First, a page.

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  • Posted by Jiaqi Wu /
  • September 08, 2014

Tschopp SeminarSeminar: 
The “Nanocrystalline Metals” Renaissance of the 21st Century: Tailoring “Bulk” Nanocrystalline Metals for Enhanced Thermal Stability and Mechanical Properties 

Mark Tschopp, Materials Engineer, U.S. Army Research Laboratory

Friday, September 12, 2014
1:30 p.m.
John W. Schwada Building (SCOB) 210 [map

It is a new beginning for innovative fundamental and applied science in nanocrystalline materials. Many of the processing and consolidation challenges that have haunted nanocrystalline materials are now more fully understood, opening the doors for bulk nanocrystalline materials and parts to be produced. While there are still challenges remaining, recent advances in experimental, computational, and theoretical capability have allowed for bulk specimens that have heretofore been pursued only on a limited basis. This talk will discuss the methodology for synthesis and consolidation of bulk nanocrystalline materials using mechanical alloying, the alloy development and synthesis process for stabilizing these materials at elevated temperatures, and the physical and mechanical properties of nanocrystalline materials with a focus on nanocrystalline copper and a nanocrystalline Cu–Ta system, consolidated via equal channel angular extrusion, with properties rivaling that of nanocrystalline pure Ta. Moreover, modeling and simulation approaches as well as experimental results for grain growth, grain boundary processes, and deformation mechanisms in nanocrystalline copper will be briefly reviewed and discussed. Integrating experiments and computational materials science for synthesizing bulk nanocrystalline materials can bring about the next generation of ultrahigh strength materials for defense and energy applications.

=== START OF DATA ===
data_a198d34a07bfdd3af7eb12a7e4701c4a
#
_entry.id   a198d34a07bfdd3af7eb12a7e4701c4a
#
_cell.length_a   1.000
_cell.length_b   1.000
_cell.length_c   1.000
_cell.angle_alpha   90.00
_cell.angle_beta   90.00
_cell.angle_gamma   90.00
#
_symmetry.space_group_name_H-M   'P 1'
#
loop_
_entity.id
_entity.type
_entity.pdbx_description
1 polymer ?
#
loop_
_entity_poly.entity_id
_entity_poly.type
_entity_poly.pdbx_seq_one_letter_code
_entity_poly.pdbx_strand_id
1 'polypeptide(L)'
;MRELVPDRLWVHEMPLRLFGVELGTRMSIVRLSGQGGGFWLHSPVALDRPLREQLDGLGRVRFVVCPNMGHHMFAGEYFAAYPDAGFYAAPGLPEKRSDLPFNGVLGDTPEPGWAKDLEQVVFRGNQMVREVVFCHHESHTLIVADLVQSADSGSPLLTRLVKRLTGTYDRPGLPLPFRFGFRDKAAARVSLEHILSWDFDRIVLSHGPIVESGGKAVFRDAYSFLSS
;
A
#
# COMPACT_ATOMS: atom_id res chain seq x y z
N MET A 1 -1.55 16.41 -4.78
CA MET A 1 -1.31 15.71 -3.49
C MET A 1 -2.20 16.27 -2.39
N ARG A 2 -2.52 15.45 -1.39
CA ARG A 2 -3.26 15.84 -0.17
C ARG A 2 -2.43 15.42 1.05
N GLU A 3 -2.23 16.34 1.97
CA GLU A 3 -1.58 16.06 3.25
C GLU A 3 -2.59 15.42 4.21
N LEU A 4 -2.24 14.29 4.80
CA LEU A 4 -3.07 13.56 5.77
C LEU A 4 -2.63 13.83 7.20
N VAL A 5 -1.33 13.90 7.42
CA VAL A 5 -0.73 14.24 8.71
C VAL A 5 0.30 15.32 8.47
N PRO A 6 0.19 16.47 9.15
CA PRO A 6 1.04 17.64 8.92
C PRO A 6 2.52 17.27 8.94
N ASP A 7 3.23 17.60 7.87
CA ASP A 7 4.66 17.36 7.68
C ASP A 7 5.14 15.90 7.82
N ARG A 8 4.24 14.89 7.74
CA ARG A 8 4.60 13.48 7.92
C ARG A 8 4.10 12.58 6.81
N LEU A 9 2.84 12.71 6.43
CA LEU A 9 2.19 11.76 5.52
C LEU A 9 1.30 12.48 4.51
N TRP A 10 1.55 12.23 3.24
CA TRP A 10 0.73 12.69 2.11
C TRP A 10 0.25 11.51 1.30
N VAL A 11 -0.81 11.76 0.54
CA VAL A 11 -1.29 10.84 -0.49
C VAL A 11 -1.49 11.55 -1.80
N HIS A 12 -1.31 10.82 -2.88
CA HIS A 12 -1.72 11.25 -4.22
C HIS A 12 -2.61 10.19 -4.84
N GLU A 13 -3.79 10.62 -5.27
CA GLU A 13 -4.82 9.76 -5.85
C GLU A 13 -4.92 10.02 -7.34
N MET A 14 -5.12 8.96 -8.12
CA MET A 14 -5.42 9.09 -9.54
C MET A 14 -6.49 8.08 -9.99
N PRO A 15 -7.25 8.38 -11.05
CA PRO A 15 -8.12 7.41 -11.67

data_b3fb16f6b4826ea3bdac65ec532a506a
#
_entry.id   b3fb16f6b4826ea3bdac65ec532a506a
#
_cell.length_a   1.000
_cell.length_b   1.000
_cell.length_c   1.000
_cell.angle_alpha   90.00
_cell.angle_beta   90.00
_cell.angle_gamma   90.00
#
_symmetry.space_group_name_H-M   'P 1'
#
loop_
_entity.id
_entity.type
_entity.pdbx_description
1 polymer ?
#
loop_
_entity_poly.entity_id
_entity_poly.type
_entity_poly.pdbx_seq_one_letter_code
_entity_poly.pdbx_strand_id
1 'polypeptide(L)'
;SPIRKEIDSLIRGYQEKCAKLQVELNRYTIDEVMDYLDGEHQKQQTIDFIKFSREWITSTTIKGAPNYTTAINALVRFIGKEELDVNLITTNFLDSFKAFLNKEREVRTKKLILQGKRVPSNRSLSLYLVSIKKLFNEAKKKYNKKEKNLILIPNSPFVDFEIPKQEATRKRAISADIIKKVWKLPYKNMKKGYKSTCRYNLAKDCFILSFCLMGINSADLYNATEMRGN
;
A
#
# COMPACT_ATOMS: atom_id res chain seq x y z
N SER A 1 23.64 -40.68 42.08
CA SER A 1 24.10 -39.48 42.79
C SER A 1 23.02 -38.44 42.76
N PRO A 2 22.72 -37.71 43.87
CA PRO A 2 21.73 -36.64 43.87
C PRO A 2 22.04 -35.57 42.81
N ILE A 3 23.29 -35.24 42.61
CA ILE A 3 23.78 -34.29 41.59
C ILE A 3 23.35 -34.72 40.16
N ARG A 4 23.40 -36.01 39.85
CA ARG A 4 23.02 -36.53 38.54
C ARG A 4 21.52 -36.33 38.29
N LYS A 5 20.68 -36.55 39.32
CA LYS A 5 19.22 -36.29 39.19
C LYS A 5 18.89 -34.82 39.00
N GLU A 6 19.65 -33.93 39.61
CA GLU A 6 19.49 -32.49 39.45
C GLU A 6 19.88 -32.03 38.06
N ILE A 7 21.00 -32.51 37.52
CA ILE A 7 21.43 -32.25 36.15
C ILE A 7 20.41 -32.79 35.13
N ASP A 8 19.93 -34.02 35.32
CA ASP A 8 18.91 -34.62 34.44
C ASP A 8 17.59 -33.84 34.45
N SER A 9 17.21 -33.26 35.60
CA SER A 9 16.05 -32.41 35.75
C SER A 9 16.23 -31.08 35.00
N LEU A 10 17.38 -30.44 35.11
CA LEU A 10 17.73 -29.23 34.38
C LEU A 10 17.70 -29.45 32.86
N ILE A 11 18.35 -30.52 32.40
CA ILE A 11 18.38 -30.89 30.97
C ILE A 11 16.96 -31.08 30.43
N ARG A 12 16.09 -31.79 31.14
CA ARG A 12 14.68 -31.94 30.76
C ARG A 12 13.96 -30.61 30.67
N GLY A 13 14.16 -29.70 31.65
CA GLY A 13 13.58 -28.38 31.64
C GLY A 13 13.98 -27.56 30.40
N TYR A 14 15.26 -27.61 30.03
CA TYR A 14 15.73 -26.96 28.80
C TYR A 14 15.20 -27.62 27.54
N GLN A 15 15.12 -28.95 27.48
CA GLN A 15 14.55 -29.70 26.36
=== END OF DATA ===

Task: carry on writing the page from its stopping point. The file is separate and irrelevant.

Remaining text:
Mark A. Tschopp is a materials engineer at the U.S. Army Research Laboratory in the Weapons and Materials Research Directorate. He obtained his Ph.D. degree in materials science and engineering in 2007 from the Georgia Institute of Technology and his B.S./M.S. degree in metallurgical engineering from the Missouri University of Science and Technology. Tschopp has spent 4 years in casting research at GM Power train, 2 years in material sustainability and mechanics at the Air Force Research Laboratory, and 4+ years as faculty at Mississippi State University. He has published over 100 journal papers, book chapters, conference papers, and technical reports with over 900 citations for the more than 60 peer reviewed journal papers (Google Scholar). He has been either the presenter or co-author on more than 100 presentations and seminars at national and international conferences, including over 50 invited talks, keynote talks, and invited seminars. He is an active member of ASM International, TMS, and ASME.


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